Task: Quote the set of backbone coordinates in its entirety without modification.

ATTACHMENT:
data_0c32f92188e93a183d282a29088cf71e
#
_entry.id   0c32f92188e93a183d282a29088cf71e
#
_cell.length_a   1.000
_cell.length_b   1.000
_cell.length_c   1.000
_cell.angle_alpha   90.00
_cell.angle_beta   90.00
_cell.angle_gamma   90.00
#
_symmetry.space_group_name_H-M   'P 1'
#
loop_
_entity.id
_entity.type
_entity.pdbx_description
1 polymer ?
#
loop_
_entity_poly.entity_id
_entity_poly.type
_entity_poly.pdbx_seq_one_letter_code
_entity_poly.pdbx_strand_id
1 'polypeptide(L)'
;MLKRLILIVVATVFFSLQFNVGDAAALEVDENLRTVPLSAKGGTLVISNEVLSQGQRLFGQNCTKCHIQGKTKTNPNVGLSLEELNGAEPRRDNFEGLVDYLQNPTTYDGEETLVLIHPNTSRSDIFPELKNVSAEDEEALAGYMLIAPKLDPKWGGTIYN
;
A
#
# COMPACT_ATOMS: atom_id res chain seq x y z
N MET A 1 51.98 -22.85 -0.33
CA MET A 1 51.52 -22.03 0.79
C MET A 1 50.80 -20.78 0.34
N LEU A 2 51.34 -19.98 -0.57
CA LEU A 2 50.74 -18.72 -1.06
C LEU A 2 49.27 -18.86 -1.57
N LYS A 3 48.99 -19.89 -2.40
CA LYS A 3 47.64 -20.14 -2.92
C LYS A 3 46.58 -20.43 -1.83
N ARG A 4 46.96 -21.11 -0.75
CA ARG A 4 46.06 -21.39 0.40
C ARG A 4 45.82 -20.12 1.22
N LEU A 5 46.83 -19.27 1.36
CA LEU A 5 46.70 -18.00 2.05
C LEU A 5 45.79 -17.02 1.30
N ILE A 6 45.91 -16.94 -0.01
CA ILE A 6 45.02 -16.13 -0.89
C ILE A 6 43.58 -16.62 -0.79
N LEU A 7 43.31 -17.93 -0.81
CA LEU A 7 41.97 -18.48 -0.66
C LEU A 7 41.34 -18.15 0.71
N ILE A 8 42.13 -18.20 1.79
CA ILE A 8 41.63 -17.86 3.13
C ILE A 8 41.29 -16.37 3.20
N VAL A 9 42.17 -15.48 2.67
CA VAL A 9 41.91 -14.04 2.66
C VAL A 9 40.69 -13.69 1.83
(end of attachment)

data_0c32f92188e93a183d282a29088cf71e
#
_entry.id   0c32f92188e93a183d282a29088cf71e
#
_cell.length_a   1.000
_cell.length_b   1.000
_cell.length_c   1.000
_cell.angle_alpha   90.00
_cell.angle_beta   90.00
_cell.angle_gamma   90.00
#
_symmetry.space_group_name_H-M   'P 1'
#
loop_
_entity.id
_entity.type
_entity.pdbx_description
1 polymer ?
#
loop_
_entity_poly.entity_id
_entity_poly.type
_entity_poly.pdbx_seq_one_letter_code
_entity_poly.pdbx_strand_id
1 'polypeptide(L)'
;MLKRLILIVVATVFFSLQFNVGDAAALEVDENLRTVPLSAKGGTLVISNEVLSQGQRLFGQNCTKCHIQGKTKTNPNVGLSLEELNGAEPRRDNFEGLVDYLQNPTTYDGEETLVLIHPNTSRSDIFPELKNVSAEDEEALAGYMLIAPKLDPKWGGTIYN
;
A
#
# COMPACT_ATOMS: atom_id res chain seq x y z
N MET A 1 51.98 -22.85 -0.33
CA MET A 1 51.52 -22.03 0.79
C MET A 1 50.80 -20.78 0.34
N LEU A 2 51.34 -19.98 -0.57
CA LEU A 2 50.74 -18.72 -1.06
C LEU A 2 49.27 -18.86 -1.57
N LYS A 3 48.99 -19.89 -2.40
CA LYS A 3 47.64 -20.14 -2.92
C LYS A 3 46.58 -20.43 -1.83
N ARG A 4 46.96 -21.11 -0.75
CA ARG A 4 46.06 -21.39 0.40
C ARG A 4 45.82 -20.12 1.22
N LEU A 5 46.83 -19.27 1.36
CA LEU A 5 46.70 -18.00 2.05
C LEU A 5 45.79 -17.02 1.30
N ILE A 6 45.91 -16.94 -0.01
CA ILE A 6 45.02 -16.13 -0.89
C ILE A 6 43.58 -16.62 -0.79
N LEU A 7 43.31 -17.93 -0.81
CA LEU A 7 41.97 -18.48 -0.66
C LEU A 7 41.34 -18.15 0.71
N ILE A 8 42.13 -18.20 1.79
CA ILE A 8 41.63 -17.86 3.13
C ILE A 8 41.29 -16.37 3.20
N VAL A 9 42.17 -15.48 2.67
CA VAL A 9 41.91 -14.04 2.66
C VAL A 9 40.69 -13.69 1.83